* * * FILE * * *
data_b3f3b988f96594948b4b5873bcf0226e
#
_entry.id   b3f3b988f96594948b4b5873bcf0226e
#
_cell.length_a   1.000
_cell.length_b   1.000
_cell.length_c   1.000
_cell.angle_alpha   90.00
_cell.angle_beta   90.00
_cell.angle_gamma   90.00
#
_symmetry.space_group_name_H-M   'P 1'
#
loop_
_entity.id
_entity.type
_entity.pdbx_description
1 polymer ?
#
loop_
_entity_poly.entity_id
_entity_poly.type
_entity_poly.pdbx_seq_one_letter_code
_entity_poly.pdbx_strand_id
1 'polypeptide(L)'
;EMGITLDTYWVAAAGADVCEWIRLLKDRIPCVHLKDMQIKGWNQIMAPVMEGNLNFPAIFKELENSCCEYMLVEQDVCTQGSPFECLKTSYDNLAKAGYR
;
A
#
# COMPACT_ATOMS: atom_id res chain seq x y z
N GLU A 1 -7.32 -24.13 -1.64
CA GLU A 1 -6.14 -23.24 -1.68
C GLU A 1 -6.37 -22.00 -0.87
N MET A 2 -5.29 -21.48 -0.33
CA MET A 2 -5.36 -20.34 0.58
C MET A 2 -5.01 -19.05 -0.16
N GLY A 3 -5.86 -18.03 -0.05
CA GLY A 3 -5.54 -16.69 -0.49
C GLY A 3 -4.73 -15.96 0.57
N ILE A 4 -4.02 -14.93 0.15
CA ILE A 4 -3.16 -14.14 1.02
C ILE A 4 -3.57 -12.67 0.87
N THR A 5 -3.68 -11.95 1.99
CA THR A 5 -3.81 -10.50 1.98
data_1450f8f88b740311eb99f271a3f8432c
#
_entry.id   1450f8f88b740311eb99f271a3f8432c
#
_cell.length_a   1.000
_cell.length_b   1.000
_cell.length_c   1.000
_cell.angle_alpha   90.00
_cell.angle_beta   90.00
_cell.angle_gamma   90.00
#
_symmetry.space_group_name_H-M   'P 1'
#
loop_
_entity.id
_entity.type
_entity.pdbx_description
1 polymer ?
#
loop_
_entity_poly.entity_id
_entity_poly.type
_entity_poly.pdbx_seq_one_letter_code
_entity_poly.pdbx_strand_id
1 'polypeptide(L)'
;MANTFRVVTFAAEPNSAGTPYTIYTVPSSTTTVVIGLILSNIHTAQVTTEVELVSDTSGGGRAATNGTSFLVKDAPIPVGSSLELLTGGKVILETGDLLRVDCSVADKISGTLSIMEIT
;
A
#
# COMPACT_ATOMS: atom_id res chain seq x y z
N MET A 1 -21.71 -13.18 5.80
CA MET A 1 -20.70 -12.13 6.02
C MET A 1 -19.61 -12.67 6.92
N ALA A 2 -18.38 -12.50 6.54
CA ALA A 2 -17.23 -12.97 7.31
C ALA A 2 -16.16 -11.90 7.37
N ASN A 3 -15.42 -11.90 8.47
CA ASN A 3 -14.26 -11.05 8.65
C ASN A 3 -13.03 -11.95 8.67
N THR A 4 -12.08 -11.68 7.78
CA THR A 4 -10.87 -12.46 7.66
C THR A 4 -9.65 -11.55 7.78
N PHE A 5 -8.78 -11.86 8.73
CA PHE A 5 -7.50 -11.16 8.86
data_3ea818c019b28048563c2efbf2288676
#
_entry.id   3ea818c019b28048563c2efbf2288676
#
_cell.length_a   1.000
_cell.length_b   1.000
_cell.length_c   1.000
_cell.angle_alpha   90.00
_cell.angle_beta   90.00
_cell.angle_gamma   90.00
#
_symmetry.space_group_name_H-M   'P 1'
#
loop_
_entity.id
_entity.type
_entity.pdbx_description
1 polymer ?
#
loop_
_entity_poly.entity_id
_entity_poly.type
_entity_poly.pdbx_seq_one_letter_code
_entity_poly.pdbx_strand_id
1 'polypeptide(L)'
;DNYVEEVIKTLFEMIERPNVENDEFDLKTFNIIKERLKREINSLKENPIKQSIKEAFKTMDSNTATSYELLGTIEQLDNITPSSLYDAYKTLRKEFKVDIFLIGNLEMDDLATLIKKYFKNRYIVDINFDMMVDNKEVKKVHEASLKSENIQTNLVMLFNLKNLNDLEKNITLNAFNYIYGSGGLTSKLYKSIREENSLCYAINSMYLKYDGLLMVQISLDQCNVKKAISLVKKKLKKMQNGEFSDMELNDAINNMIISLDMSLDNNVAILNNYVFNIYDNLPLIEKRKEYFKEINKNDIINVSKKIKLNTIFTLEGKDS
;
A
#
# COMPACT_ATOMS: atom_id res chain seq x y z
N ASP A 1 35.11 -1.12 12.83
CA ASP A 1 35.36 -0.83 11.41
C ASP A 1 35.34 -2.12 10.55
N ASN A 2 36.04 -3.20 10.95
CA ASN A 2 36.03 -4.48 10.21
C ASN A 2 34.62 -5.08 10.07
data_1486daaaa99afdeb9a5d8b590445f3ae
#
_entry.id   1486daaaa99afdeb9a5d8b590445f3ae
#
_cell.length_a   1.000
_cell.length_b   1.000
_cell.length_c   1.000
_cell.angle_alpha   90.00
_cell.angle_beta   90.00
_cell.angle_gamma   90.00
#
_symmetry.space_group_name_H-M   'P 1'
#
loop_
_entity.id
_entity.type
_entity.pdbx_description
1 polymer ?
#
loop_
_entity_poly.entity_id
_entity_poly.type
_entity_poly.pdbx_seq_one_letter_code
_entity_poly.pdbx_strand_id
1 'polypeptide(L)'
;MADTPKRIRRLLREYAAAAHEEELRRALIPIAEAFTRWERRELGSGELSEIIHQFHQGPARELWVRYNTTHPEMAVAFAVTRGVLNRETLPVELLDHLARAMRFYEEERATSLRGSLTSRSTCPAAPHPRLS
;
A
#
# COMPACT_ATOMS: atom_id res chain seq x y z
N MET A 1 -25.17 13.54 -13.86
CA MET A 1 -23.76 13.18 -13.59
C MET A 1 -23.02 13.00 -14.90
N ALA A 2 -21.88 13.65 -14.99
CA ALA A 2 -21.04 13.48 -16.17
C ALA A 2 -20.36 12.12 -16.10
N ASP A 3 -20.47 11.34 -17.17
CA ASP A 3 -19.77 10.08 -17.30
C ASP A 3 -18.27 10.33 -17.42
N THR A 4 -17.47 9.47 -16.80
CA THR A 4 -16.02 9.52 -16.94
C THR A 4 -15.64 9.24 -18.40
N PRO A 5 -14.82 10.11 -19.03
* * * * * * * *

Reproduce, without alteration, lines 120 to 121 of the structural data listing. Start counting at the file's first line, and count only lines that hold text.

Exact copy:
CA ASP A 1 35.36 -0.83 11.41
C ASP A 1 35.34 -2.12 10.55